Section 223.15(c)—Emergency Window Requirements
Section 223.15(c) requires each passenger train car to be equipped with at least four emergency windows designed to permit rapid and easy removal during an emergency. This requirement is intended to enhance safety by providing emergency egress in addition to egress through vehicle doorways.
NJ Transit requests a waiver of this requirement because the NCS vehicles are not manufactured with designated emergency windows. The vehicles, however, are designed to permit equivalent or superior emergency exit options. Each vehicle has nine passenger windows on each side, all of which are made of safety glass and are bonded to the sidewalls. All of these windows are large (approximately 48 inches long by 36 inches high) when compared with conventional commuter rail cars, can be broken with standard rescue tools and can function as emergency windows if necessary. Furthermore, the NCS vehicle doorways provide greater access/egress capability than is found on conventional commuter rail cars. Each vehicle has four sets of double doors on each side of the vehicle. The minimum clearance height of each doorway is 80 inches and the flow lane width of each doorway is at least 24 inches (48 inches in total for each doorway). The vehicle is designed such that the egress time of an AW2 load shall not exceed 60 seconds, calculating egress assuming a flow rate of 2 seconds per passenger per flow lane. The doors are releasable through an emergency release lever located on the inside of each doorway and from at least one doorway per side on the outside of the vehicle. This will enable a closed and interlocked door to be lock-released without power supply. Activation of the emergency release levers allows the door leaves to be manually operated. The interior door release levers are clearly marked and in a location accessible to all passengers, compliant with ADA and FRA marking requirements. These release lever features enable quick and easy opening of the doors by passengers, equivalent to FRA emergency exit window requirements.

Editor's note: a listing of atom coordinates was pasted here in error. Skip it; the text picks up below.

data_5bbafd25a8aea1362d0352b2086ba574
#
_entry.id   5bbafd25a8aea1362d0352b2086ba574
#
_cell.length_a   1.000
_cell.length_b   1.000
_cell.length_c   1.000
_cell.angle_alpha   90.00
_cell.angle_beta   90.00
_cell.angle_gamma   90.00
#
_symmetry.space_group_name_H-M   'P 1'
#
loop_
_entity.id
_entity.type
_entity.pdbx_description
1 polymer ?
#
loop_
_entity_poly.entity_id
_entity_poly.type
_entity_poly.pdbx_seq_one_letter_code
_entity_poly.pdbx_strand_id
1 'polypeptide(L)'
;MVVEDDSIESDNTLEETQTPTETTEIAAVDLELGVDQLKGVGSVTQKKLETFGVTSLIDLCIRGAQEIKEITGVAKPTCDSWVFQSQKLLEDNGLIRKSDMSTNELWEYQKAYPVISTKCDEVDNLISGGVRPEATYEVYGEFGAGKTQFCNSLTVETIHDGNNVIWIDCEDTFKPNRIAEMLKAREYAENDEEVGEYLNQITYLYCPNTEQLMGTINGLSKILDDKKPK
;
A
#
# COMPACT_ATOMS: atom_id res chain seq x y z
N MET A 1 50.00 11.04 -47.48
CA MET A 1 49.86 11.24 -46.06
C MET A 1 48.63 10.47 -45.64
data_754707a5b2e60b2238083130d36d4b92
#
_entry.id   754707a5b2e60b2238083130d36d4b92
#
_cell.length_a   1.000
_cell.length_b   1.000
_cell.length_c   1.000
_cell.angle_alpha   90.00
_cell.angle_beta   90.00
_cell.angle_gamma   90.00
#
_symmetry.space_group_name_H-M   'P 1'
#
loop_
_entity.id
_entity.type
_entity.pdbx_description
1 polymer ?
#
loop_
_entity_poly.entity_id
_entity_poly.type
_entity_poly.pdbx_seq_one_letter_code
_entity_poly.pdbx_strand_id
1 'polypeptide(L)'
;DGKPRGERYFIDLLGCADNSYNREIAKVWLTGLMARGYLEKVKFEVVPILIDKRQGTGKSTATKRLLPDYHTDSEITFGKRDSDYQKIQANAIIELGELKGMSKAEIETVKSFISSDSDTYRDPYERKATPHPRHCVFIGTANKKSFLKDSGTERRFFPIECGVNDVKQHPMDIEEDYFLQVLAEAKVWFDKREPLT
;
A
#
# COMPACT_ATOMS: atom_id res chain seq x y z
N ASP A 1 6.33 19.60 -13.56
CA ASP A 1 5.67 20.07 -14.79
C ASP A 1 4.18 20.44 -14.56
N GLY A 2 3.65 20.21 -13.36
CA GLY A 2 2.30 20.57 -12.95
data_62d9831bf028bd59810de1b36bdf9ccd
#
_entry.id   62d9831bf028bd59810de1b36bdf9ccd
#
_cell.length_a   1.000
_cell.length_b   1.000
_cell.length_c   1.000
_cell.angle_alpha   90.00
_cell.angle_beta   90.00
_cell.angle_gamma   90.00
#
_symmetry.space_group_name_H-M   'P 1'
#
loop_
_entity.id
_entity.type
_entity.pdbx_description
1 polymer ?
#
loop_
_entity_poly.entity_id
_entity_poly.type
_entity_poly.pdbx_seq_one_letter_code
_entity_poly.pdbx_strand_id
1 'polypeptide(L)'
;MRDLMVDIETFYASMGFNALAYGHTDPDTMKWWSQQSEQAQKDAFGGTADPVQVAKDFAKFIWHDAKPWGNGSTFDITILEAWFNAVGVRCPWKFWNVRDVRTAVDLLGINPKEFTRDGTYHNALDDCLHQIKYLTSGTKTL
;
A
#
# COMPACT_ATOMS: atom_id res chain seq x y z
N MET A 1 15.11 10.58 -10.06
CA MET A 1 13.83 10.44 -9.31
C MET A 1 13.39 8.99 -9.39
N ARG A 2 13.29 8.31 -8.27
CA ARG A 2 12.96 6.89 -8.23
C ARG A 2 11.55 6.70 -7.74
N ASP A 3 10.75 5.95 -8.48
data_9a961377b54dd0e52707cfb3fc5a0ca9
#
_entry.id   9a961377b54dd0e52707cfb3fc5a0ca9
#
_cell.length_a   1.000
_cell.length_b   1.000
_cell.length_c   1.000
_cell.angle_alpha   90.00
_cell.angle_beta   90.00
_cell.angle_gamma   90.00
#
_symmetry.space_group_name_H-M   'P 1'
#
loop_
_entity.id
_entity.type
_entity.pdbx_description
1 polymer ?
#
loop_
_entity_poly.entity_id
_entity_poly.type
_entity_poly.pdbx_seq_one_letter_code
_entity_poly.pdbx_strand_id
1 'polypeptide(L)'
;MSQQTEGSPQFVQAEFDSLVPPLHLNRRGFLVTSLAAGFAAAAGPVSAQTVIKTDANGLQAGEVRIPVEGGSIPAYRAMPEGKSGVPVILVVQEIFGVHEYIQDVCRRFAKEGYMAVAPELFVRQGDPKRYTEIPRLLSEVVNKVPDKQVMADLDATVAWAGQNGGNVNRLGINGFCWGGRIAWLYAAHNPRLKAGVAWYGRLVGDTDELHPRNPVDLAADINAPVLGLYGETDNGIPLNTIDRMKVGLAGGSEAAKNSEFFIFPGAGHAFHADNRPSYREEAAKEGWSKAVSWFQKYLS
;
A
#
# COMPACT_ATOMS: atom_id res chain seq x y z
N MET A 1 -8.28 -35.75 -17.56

The doorways are designed to provide the main means of emergency access/egress and because the large windows can function as additional emergency access/egress points, there is very little risk of passengers becoming trapped or rescue personnel being unable to reach passengers. The NCS SSPP contains emergency response plan requirements that include passenger evacuation and crowd control planning.
Section 223.9(d)—Emergency Exit Window Markings
Section 223.9(d) requires that each emergency window be conspicuously and legibly marked with luminescent material on the inside of each car and that clear and legible operating instructions be posted at or near each such window. This section also requires that each window intended for access by emergency responders for extrication of passengers be marked with a retroreflective, unique and easily recognizable symbol or other clear marking and that clear and understandable window-access instructions be posted at each such window or at the end of each car. These requirements are intended to distinguish emergency windows from other windows and provide information on the operation of the emergency windows.